Hopeful Travel

Travelling on bucket shop airlines can hardly be in the category of grand luxe where one is offered lottery tickets by wide-eyed and enthusiastic cabin staff and you have to pay for the drinks. Fetching up in foreign airports when the bus ride to one’s destination take longer than the flight is hardly business class. It must be admitted, however, that there are one or two hidden advantages. 

Arriving in Beauvais is a delight, not least because one can pick one’s luggage off the arrival carousel within seconds of disembarkation and also because the old town, largely ignored by the travellers being shovelled into buses for Paris, is quiet and its cathedral, optimistically named St Peter’s, has the tallest Gothic interior in Europe. They built a spire once, but it fell down, being over a hundred and fifty metres in height, which would have made it the second highest structure in the world in the mid sixteenth century, but its absence takes nothing from the grandeur of a sexpartite vaulted ceiling almost fifty metres high.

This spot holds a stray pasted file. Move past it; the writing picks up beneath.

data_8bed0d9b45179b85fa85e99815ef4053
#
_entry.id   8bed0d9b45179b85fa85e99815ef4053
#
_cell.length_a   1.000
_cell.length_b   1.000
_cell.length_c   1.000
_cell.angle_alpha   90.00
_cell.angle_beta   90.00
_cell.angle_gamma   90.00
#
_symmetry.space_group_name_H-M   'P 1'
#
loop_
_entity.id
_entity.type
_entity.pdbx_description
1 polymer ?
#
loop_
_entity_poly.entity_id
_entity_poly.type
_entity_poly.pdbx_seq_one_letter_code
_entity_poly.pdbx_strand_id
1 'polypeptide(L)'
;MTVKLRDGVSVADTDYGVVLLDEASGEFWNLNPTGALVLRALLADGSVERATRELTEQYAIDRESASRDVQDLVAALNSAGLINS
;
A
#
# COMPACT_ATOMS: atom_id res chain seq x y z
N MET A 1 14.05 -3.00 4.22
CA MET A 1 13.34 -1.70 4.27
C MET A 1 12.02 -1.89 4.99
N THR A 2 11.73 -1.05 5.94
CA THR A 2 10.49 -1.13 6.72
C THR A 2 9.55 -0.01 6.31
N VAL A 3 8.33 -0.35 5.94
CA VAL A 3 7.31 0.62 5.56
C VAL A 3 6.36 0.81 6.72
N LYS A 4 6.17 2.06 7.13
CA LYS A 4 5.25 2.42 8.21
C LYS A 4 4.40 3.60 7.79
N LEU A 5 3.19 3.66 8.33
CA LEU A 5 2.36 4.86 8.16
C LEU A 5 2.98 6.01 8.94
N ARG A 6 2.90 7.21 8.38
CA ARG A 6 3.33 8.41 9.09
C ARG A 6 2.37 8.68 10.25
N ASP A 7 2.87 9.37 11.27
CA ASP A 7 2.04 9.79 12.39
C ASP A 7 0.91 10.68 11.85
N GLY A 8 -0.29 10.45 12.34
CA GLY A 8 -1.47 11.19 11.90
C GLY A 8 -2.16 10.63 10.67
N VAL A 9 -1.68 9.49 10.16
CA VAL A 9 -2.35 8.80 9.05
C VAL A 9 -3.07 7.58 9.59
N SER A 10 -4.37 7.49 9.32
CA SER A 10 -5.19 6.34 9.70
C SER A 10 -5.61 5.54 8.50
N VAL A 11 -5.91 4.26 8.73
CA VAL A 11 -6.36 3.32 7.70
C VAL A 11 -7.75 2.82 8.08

I liked it particularly because, just like the Church, it’s not finished. Various builders had tried to develop the structure over the centuries in order to allow maximum light inside and the consequent collapses, trial and error is a masterpiece of hopeful travel, the incomplete nave, originally Roman, a paradigm of the journey of faith we all undertake.

2 thoughts on “Hopeful Travel

  1. You would need them. What impressed me more was the incompleteness of the whole thing – as if one could see inside the minds of the medieval builders whose grandiose ideas had left so many loose ends because of lack of money or will or both.


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